My wife and I were leaving shul the other night, when a boy cycled past us. “Dirty Jews”, he yelled, as he sped off. Nothing new there, of course. Such shouts are par for the course for Jews today, as they have always been.
As he departed into the distance, I wondered what had given rise to his hatred of Jews.
And then it dawned on me: perhaps he’d been reading the London Review of Books.
The LRB, in case you’re not familiar with it, is a self-consciously intellectual journal; a fortnightly collection of essays and book reviews by some of the most eminent, left-leaning bien pensant writers.
You know the type: in the 1980s they referred to “Thatcher” rather than “Mrs Thatcher” and had sun dried tomato and wild rice salad dinner parties to raise money for the Sandanistas. In the 1990s, they called Tony Blair a Thatcher clone and worried the real Cuba would disappear when Fidel Castro died.
And now they devote themselves to attacking Israel, patting themselves on the back for identifying what they call the striking parallels with the Third Reich.
The current issue of the LRB, however, takes the breath away. The cover consists of a quote from John Mearsheimer (author of a shoddy book claiming that powerful Jews who operate behind the scenes have hijacked the US) asserting that “The two-state solution is probably dead”. The main piece is headlined: “Israel’s lies”. And then, to put that into “context”, are commentaries from Tariq Ali, David Bromwich, Alastair Crooke, Conor Gearty, Eric Hobsbawm, R W Johnson, Rashid Khalidi, Yitzhak Laor, Yonatan Mendel, John Mearsheimer, Ilan Pappe, Gabriel Piterberg, Jacqueline Rose, Eliot Weinberger and Michael Wood.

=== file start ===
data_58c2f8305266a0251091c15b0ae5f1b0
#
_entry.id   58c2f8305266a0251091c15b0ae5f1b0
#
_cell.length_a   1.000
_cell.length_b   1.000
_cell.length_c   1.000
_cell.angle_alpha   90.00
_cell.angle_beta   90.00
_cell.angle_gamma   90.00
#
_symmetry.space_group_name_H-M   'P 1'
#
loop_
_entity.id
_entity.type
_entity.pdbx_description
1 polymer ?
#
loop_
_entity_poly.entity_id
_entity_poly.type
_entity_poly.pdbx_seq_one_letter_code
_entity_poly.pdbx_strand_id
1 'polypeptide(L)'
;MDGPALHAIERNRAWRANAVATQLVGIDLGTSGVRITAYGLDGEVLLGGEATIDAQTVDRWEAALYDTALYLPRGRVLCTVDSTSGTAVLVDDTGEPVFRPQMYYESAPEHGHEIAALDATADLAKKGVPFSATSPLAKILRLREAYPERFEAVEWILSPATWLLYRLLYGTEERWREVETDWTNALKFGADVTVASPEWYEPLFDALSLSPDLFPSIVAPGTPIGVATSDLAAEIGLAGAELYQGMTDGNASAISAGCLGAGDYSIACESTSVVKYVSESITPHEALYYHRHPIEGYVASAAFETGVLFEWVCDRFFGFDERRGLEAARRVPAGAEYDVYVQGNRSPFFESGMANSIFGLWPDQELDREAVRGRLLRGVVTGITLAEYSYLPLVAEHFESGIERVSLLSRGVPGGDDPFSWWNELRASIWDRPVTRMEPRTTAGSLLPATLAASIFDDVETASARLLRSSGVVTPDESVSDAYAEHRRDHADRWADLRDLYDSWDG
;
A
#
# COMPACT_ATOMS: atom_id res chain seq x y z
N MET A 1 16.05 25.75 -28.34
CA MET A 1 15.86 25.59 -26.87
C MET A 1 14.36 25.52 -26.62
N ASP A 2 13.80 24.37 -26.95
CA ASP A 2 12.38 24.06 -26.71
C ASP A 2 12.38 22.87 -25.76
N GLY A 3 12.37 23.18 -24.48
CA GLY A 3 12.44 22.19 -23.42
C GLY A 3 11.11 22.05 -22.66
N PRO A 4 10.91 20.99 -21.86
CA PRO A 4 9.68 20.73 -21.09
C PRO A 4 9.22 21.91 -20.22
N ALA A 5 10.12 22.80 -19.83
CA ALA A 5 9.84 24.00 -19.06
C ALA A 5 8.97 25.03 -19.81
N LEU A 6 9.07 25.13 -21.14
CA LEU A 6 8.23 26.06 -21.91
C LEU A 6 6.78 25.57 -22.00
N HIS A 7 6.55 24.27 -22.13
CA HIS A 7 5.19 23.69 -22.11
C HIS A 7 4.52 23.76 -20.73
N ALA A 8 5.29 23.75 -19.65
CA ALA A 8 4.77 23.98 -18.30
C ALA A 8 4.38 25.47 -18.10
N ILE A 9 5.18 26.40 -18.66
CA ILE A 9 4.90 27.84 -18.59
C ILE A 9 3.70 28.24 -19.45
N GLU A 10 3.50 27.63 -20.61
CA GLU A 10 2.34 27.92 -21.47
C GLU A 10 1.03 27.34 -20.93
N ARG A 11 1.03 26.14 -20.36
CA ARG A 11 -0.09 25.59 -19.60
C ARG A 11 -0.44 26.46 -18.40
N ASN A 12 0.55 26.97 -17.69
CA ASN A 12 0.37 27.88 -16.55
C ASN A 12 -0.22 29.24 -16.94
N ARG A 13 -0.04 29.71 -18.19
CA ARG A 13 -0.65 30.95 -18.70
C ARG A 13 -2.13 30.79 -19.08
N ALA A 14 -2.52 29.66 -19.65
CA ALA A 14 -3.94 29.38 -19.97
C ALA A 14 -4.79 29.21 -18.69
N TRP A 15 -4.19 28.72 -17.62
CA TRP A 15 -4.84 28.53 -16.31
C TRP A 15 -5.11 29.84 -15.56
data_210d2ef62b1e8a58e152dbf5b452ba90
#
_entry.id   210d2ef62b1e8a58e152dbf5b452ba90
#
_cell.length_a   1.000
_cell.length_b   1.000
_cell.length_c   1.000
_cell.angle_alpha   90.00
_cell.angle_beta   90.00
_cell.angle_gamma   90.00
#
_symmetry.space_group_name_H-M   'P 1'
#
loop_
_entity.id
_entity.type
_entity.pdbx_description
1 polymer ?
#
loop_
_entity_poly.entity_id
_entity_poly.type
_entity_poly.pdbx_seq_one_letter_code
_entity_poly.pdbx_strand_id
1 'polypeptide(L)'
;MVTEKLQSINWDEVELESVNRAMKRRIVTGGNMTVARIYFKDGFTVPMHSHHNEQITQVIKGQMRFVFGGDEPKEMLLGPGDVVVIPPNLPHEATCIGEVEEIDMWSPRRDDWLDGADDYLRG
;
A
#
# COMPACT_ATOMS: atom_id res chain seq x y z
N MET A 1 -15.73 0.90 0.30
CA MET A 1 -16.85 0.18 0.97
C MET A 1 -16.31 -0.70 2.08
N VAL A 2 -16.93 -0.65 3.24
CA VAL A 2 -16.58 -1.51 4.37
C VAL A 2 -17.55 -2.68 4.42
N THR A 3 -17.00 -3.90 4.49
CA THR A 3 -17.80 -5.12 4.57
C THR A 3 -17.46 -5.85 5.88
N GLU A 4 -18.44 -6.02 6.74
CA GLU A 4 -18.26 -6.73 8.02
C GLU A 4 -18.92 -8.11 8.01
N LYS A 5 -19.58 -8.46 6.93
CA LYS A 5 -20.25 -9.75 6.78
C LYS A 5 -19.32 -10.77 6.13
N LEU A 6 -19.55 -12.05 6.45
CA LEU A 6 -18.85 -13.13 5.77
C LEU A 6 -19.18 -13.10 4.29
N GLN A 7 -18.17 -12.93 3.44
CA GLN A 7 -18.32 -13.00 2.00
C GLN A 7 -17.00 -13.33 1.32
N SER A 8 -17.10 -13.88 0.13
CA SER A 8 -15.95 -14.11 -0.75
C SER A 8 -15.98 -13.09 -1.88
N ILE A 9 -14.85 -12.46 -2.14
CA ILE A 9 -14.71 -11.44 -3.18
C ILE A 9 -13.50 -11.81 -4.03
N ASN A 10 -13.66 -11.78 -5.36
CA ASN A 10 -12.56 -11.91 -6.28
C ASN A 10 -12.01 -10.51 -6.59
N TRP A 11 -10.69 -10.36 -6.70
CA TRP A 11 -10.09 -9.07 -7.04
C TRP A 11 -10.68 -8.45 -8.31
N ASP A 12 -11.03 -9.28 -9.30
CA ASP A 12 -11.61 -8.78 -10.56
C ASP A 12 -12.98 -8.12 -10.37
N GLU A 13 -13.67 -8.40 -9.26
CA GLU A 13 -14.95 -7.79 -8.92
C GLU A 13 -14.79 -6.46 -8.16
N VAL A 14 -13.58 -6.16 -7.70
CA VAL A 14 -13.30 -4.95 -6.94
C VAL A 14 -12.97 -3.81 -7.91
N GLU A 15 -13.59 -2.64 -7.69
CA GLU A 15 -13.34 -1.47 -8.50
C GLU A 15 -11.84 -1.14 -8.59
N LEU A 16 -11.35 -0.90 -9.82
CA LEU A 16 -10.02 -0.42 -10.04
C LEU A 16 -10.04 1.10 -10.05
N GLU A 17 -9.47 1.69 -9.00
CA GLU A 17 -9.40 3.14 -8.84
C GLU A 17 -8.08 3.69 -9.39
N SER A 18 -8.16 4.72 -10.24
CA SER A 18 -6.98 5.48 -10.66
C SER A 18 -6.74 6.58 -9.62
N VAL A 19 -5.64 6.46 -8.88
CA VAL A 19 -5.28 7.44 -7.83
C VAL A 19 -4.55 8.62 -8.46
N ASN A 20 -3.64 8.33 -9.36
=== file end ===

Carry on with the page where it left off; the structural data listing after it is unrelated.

Every single piece — every one — is pure Israel-bashing, with not a word conceding that Israel had any case.
And here’s the rub. If the LRB was a journal like any other, free to stand or fall by its appeal to readers, we might not like it but, in a democracy, it would be entitled to its stance.
But it isn’t. It is subsidised, to the tune of £20,000 a year, by the Arts Council. We are paying for it. We are working and paying our taxes to fund the outpourings of poison from the LRB.
So here’s a suggestion: write to Alan Davey, chief exective of Arts Council England, at 14 Great Peter Street London SW1P 3NQ, and tell him what you think of your money being used like that.